“To do everything possible to aid in marketing profitably all the products raised and grown, processed and manufactured in northern Colorado; to simplify distribution of those products, and to stimulate the development and success of economic, social and educational endeavors in the region KFKA serves.” – Mission statement developed by owner & GM H.E. Green in the 1920’s.

“If you don’t want it heard on KFKA, don’t do it!” – former news director Jack Redus

Towers at UNC
Looking southeast at the KFKA radio tower on Colorado State Teachers College campus immediately east of Gunter Hall of Health. Six men are standing at various points on the radio tower including Paul Giser, Ralph Bryant, and John Dempsey. Tower built on ground and then raised by block & tackle and Model TT Ford Truck. (Feb. 1928 photo by Ralph Gardner / Greeley Museums)

Colorado’s 1st commercial radio station began broadcasts from the Colorado State Teachers College (now University of Northern Colorado) in 1921, but can trace it’s history back to 1909. Greeley High student Gordon G. Moss was granted a license to operate “GGM”, a wireless “dots-and-dashes” radio station. Barring the period of World War One, GGM would be operated on a regular basis before the license was transferred to Colorado State Teachers College in 1921. The physics department at CSTC would operate the station until early 1930, as Professor Charles Zimmerman built a legitimate broadcast transmitter in 1924 and the station began broadcasting on a regular basis. The Greeley Commercial Club agreed to provide announcers for the programs.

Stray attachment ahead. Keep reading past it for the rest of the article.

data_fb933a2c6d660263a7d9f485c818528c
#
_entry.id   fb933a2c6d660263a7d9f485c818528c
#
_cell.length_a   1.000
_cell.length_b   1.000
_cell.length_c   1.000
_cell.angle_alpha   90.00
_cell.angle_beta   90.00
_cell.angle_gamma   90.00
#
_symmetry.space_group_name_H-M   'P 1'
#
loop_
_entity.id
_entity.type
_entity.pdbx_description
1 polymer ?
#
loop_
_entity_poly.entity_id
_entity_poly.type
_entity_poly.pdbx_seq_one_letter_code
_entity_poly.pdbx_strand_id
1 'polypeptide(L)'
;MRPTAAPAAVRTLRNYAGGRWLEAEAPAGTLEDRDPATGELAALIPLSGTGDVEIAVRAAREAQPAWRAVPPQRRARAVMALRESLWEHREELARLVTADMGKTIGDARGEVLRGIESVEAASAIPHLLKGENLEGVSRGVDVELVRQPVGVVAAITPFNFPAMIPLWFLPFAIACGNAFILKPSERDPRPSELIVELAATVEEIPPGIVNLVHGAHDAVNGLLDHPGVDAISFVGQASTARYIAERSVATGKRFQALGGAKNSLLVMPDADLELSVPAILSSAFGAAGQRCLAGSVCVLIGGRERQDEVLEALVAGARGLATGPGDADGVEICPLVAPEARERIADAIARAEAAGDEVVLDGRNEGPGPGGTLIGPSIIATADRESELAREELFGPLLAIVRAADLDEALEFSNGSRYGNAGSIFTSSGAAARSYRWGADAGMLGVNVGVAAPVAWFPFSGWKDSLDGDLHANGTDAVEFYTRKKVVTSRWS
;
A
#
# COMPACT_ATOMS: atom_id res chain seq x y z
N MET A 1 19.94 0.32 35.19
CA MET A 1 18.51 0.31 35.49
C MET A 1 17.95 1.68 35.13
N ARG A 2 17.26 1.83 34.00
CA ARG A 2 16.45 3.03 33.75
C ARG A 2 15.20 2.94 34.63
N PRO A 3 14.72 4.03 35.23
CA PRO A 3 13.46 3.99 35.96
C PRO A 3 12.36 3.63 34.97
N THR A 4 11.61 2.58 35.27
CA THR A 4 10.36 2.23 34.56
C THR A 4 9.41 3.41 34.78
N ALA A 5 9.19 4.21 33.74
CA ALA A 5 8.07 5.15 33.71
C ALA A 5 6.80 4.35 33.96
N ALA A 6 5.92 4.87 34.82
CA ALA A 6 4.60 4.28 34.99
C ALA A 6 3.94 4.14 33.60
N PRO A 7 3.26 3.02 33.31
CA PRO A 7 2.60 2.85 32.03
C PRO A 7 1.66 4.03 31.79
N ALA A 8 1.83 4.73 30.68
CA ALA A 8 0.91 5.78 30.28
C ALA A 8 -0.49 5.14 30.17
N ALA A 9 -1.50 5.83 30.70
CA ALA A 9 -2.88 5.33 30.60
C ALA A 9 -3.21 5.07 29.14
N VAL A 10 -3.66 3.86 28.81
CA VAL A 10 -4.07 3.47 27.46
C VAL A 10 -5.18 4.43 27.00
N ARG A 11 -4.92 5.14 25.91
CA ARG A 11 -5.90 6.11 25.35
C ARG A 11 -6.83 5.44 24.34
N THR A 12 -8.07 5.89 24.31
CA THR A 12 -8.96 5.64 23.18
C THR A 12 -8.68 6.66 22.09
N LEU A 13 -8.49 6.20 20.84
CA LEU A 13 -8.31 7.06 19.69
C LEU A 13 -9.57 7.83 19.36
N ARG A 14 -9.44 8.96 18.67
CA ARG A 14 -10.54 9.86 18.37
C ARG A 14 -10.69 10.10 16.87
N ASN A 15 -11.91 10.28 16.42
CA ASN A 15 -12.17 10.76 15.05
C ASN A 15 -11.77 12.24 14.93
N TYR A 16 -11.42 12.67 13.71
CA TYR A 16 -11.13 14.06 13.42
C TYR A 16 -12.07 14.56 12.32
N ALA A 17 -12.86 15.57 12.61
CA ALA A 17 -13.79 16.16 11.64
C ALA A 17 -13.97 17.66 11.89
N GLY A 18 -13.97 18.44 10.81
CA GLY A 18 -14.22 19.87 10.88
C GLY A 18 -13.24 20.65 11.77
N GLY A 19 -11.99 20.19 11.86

The college had a history of radio research and experimentation that dated to before World War One, although information about these early activities is limited. On June 16, 1914 the Greeley Tribune reported that physics professor Frank L. Abbott had obtained a “$500 wireless outfit” that included a two-kilowatt spark transmitter capable of making Morse code transmissions, and with the help of local radio amateurs Raymond Wolfe and Alphonse Mott was installing an antenna atop Cranford Hall. A campus Wireless Club was formed that same year. In early 1917, the college was issued a “Technical and Training School” station license, with the call sign 9YZ, however the station soon had to be dismantled, as all civilian radio station licenses were canceled upon the United States’ entry into World War One in April 1917. 

The station was placed at 1210 kHz in 1923. It moved to 1100 kHz in 1924, 750 kHz then 1200 kHz, both in 1927. It moved to 1010 kHz in November 1928, then 880 kHz in 1941. As a result of the NARBA agreement it moved to 910 kHz in 1941 and shared time with KPOF/Denver. It moved to its current frequency in 1948, ending the time-share agreement as KPOF remained at 910 kHz.

Kfka Greeley Colorado AdvertisementThe college sold KFKA on April 11, 1930 to the Mid-Western Radio Corporation. CSTC instructor Charles Valentine and local accountant H.E. Green headed the corporation. The transmitter was located in Gunter Hall, with studios in the music conservatory and in Cranford Hall on campus. At the time, school president Dr. G. W. Frasier reported to the FRC that: “During the last two or three years, we have found it to be a financial burden to the institution. We are very enthusiastic about radio and would like to own and operate a station, but at the present time we can not afford to pay the expenses.”